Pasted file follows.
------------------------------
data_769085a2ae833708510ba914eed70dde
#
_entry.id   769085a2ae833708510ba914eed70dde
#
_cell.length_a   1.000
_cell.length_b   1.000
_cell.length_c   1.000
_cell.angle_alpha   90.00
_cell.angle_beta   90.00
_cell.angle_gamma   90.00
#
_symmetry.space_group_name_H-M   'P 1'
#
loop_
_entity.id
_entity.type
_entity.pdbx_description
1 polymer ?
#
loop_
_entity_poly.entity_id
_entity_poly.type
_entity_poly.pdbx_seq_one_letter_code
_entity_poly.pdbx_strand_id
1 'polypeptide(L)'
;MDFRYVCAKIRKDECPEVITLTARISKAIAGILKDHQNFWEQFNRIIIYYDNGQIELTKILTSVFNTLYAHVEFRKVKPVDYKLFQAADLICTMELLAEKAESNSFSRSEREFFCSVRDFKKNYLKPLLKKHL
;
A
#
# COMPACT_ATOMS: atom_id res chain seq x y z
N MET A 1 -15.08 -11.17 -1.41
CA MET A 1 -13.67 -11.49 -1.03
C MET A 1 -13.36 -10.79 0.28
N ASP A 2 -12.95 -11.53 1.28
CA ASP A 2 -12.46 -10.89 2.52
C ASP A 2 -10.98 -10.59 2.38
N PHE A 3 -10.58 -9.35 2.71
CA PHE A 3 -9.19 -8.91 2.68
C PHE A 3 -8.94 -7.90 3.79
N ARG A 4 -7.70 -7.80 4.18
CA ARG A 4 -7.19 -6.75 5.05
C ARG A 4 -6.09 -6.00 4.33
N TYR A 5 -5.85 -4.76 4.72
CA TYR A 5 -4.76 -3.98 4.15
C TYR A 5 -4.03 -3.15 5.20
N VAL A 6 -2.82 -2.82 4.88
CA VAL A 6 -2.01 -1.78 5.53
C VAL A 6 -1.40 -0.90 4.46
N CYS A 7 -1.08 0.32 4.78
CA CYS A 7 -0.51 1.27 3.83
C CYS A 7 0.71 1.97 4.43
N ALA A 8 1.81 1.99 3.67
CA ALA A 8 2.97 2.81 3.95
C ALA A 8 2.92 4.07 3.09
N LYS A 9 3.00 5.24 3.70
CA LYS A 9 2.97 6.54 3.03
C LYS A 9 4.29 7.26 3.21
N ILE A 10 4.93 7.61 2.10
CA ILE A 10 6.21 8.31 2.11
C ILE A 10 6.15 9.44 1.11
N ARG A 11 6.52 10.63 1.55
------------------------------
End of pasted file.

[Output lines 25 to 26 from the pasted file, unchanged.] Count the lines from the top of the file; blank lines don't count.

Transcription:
1 'polypeptide(L)'
;MDFRYVCAKIRKDECPEVITLTARISKAIAGILKDHQNFWEQFNRIIIYYDNGQIELTKILTSVFNTLYAHVEFRKVKPVDYKLFQAADLICTMELLAEKAESNSFSRSEREFFCSVRDFKKNYLKPLLKKHL